Moreover, estimates almost solely focus on the size and prevalence of illicit commodities in destination countries, but there is nothing that lets us assess the size or relative risk in respect of countries that serve as the primary source of, for instance, raw tobacco, or the secondary source of manufactured cigarettes, or that serve as transit destinations – and even less so when it comes to the systemic risks of countries being used to house the profits from smuggling. As a result, our focus is on shutting the stable door when the horse has already bolted, with little data to assess the relative risks posed by source countries.
The WHO FCTC reporting
Even reporting of progress made in implementing the WHO’s FCTC Protocol recommendations relating to supply chain security is problematic, and should perhaps be referenced with caution.
Many countries simply don’t submit reports; others report that they have introduced traceability solutions when they demonstrably have not; phrasing of some of the key questions leaves them open to interpretation (eg. is ‘% of packs smuggled’ meant to encompass all illicit packs on the market, or only those that were actually physically smuggled across the border?) In 2016, some countries noted that they had already complied with all of the relevant supply chain security measures, only to note in 2018 that they had complied with none.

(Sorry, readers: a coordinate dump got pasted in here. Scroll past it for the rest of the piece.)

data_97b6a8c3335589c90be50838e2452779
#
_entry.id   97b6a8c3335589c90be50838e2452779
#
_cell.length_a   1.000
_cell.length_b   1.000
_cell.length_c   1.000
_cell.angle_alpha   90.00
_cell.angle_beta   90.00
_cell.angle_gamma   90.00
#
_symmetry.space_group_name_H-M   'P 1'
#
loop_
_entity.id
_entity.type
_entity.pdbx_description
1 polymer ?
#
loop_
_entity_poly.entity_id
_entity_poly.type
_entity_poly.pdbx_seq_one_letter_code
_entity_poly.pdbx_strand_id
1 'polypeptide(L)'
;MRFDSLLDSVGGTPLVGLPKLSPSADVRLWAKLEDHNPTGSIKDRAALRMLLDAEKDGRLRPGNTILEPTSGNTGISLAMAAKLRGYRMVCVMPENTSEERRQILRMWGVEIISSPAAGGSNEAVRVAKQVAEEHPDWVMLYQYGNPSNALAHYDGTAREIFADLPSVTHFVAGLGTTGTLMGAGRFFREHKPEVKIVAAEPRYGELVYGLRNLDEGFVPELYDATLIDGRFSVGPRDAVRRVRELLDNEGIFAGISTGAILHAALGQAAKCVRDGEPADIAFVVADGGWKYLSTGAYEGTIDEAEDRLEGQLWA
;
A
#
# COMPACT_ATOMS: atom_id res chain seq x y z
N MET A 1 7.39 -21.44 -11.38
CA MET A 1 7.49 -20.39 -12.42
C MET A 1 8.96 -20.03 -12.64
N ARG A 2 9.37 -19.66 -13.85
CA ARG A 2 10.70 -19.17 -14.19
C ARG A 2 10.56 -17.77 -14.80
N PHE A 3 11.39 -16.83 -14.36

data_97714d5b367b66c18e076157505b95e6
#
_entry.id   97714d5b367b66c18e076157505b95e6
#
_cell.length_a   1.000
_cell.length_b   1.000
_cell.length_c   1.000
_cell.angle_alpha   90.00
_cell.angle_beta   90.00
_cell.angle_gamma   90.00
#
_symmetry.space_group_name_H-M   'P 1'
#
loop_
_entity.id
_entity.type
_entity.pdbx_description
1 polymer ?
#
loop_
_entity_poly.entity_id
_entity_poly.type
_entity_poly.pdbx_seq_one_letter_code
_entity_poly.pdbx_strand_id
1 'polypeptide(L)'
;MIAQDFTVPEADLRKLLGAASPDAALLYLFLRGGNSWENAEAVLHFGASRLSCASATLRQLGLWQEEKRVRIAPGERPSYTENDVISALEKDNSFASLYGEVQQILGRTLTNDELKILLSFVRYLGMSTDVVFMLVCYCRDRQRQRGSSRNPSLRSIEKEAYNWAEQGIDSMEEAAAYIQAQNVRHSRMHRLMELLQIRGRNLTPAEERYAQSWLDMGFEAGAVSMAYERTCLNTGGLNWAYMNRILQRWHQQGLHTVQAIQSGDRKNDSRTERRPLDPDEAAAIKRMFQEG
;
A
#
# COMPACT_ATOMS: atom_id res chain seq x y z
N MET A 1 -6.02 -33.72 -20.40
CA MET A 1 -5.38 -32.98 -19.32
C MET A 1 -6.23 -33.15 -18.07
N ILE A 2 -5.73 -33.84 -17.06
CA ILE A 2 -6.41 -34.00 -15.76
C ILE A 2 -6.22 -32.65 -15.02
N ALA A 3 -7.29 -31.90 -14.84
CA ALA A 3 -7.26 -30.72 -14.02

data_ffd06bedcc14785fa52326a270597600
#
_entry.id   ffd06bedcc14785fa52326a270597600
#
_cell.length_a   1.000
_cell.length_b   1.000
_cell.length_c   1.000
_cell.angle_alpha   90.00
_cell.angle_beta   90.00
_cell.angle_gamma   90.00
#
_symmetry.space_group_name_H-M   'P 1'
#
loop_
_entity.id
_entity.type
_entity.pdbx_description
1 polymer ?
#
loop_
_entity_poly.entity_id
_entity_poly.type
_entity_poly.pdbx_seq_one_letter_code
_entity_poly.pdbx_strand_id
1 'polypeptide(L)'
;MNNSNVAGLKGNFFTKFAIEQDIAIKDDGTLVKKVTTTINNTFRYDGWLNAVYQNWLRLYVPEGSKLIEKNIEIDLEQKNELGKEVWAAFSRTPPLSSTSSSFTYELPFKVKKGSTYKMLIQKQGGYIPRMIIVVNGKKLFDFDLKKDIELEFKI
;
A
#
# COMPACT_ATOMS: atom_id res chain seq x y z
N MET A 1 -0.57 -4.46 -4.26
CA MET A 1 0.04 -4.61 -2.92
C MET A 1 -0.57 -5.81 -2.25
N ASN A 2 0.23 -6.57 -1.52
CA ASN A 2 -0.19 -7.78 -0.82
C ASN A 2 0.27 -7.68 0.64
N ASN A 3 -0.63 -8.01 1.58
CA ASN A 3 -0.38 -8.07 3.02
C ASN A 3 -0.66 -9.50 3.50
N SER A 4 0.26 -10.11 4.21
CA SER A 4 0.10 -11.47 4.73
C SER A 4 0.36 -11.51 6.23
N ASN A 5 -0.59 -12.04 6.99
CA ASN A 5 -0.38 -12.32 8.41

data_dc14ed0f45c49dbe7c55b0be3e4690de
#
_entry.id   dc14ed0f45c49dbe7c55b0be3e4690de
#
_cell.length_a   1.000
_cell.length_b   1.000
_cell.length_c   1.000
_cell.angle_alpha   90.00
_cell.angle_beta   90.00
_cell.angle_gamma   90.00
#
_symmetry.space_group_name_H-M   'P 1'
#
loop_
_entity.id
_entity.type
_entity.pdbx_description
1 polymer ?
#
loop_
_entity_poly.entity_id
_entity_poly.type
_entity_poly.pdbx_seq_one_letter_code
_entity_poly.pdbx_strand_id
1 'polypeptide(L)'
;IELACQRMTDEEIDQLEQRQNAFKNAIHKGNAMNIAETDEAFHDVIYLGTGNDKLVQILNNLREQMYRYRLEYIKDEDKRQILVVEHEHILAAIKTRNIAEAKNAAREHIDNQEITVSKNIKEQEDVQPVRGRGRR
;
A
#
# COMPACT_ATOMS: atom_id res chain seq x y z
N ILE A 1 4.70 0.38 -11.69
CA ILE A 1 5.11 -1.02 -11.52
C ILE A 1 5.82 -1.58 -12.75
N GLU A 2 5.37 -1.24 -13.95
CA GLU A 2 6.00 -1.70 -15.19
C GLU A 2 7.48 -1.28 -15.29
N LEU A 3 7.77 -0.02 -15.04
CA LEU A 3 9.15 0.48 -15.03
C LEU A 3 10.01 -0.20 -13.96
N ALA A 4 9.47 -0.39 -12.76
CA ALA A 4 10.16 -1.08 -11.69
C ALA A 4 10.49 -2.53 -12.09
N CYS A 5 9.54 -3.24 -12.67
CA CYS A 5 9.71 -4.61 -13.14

The FCTC country reports should form a cornerstone of our insights into progress made in the battle against illicit tobacco, but instead – in many respects – raise more questions that they answer.
Illicit tobacco on the increase
In the final analysis, we actually know very little, forcing us to reference whatever data sources are available to shed at least some light on how well we are doing in the fight against illicit trade.
Using what appears to be the most comprehensive dataset at our disposal for Europe as an example – in this case KMPG’s Project Stella estimates – between 2014 and 2018 the prevalence of illicit cigarettes has seemingly increased in at least 40% of countries across Europe. Some countries have seen fairly substantive increases including, for example, the Czech Republic where prevalence increased by 3%, Cyprus by 3.8%, Slovakia by 4.1%, Slovenia by 4.7% and the United Kingdom by 4.4%.
This is worrisome, particularly given the strategic focus on illicit tobacco across Europe in recent years. And while data was not immediately available, experience suggests that it is probably safe to assume that a similar trend would likely be seen in other regions across the world.
Rethinking the paradigm
You cannot manage what you cannot measure. The current paradigm leaves us grasping at straws. Governments lack capacity, academics lack funding, and industry estimates are tainted with a perception of bias.
Perhaps it is time to rethink what data we track, how we analyse it, how we triangulate data from different sources, and how we can augment what we do know with more novel data sources. To do so requires more engagement on the part of three counterparts that have historically held each other at bay. But unless we find a way to somehow leverage government’s access to data, underpin it with academic, objective and transparent estimation methodologies, and link it to industry imperatives, we will continue to fight with one hand tied behind our backs.